When Lt. General Romeo Dallaire received the call to serve as force commander of the UN mission to Rwanda, he thought he was heading off to Africa to help two warring parties achieve a peace both sides wanted. Instead, he and members of his small international force were caught up in a vortex of civil war and genocide. Dallaire left Rwanda a broken man, disillusioned, suicidal, and determined to tell his story. An award-winning international sensation, Shake Hands With The Devil is a landmark contribution to the literature of war: a remarkable tale of a soldier's courage and an unforgettable portrait of modern war. It is also a stinging indictment of the petty bureaucrats who refused to give Dallaire the men and the operational freedom he needed to stop the killing. 'I know there is a God', Dallaire writes, 'because in Rwanda I shook hands with the devil. I have seen him, I have smelled him and I have touched him. I know the devil exists and therefore I know there is a God.'
The number one international bestseller chosen as Nonfiction Book of the Year and winner of the Shaughnessy-Cohen prize; for political writing. A harrowing and ultimately redemptive war memoir by the General who commanded the UN forces in Rwanda, Dallaire's book is an invaluable contribution to the perennially popular genre of war literature.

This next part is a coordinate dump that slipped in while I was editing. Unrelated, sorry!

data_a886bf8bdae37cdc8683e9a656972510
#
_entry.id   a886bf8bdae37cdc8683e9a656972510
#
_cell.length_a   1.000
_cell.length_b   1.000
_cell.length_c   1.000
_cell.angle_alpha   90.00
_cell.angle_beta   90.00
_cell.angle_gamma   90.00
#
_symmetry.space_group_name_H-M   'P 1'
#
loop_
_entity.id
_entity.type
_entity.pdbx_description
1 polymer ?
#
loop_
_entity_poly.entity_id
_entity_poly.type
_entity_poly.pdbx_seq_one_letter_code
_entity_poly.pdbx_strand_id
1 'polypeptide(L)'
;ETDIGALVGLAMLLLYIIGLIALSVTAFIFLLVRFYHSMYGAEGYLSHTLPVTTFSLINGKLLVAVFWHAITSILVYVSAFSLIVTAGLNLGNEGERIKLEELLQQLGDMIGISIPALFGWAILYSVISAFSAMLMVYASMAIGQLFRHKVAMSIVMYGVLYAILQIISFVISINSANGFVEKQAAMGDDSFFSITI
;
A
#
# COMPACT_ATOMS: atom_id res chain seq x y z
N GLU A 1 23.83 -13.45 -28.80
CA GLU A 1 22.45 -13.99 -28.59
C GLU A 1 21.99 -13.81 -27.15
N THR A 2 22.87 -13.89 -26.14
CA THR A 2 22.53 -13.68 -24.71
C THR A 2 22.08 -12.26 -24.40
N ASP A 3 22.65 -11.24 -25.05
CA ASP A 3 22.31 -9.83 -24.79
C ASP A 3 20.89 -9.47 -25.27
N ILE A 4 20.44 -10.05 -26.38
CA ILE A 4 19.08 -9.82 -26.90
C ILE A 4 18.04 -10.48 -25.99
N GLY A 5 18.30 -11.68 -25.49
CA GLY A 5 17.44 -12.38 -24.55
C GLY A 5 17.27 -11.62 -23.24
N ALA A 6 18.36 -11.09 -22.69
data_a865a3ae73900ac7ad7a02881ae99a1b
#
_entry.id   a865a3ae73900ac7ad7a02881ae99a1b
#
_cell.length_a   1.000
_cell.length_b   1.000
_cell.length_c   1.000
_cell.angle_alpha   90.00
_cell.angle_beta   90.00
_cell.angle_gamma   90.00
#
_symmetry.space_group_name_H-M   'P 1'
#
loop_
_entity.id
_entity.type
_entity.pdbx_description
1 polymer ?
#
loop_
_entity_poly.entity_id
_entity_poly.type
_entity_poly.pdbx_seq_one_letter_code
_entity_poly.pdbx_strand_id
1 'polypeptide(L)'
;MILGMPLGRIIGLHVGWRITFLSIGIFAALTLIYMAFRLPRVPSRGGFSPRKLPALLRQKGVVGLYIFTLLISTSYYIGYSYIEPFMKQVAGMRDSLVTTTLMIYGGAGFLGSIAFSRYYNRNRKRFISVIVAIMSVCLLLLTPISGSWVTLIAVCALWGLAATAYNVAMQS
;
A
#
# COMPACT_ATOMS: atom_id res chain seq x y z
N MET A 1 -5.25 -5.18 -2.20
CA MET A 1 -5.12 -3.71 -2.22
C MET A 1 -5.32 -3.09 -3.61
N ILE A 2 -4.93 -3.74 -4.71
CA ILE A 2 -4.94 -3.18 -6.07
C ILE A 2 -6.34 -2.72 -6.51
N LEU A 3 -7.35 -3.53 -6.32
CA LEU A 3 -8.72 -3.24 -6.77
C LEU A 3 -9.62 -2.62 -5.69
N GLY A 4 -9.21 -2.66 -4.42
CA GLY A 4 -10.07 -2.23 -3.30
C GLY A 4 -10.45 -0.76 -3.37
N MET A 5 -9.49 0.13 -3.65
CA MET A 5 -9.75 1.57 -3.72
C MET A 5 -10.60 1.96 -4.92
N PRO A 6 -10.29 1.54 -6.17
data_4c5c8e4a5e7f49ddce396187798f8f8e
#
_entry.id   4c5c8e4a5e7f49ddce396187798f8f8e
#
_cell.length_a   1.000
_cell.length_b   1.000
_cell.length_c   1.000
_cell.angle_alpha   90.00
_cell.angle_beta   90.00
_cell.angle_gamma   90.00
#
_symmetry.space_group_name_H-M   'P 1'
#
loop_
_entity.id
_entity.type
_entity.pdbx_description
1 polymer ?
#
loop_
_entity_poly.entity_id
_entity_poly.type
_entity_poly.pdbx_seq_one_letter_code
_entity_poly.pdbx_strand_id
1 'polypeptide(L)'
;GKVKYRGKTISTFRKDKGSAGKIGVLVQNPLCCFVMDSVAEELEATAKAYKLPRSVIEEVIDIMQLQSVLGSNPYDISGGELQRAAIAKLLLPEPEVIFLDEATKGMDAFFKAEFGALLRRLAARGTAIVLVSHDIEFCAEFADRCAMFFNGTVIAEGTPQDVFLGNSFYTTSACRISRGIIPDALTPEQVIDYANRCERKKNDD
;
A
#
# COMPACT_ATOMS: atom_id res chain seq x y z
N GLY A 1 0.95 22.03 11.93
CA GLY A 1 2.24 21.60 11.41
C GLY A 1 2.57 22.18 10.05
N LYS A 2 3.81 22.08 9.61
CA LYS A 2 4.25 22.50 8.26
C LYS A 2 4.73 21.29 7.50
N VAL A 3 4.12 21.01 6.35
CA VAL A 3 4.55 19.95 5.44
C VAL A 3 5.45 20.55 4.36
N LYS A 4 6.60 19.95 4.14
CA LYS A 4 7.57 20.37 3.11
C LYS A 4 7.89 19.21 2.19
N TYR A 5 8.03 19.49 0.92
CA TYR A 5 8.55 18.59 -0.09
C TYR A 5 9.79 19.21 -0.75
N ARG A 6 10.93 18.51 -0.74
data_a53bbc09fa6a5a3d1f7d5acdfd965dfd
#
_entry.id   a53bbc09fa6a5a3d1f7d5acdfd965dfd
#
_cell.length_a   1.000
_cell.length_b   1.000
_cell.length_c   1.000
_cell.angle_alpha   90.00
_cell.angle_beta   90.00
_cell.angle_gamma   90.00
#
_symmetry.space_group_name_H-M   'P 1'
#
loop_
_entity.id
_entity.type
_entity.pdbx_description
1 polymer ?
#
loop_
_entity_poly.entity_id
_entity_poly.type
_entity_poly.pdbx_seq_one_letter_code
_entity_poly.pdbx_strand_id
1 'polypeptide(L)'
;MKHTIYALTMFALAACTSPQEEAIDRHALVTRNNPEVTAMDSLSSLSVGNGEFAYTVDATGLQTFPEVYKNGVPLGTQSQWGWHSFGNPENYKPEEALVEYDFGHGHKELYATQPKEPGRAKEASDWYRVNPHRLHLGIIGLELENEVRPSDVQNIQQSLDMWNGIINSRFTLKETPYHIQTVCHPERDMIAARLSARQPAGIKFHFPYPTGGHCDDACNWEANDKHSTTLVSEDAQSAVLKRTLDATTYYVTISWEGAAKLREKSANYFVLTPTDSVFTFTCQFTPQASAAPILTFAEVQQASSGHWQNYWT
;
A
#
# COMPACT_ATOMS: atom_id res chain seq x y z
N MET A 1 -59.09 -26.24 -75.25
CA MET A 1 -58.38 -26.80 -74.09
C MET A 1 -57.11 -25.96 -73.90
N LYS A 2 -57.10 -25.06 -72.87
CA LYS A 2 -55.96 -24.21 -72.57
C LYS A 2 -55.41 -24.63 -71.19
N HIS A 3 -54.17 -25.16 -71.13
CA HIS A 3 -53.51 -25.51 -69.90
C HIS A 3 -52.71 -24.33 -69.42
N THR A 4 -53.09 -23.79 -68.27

Romeo Dallaire joined the Canadian Army in 1964. A three star General, he served as Deputy Commander of the Canadian Army and later in the Ministry of Defence. In 1993 he was sent to Rwanda on a UN peace-helping mission; he was soon struggling to prevent one of modern history's most shocking events and the UN's famous failed mission: the genocide in Rwanda. General Dallaire was medically released from the armed forces in April 2000 due to posttraumatic stress disorder and is now special adviser to the Canadian government on war-affected children and the prohibition of small arms distribution. In January 2002, he received the inaugural Aegis Award for Genocide Prevention in London. The Rwandan genocide is one of the most shocking examples of political exploitation and ethnic cleansing in living memory. It has been immortalised in the films Hotel Rwanda and Shooting Dogs, and here in the words of a seasoned soldier.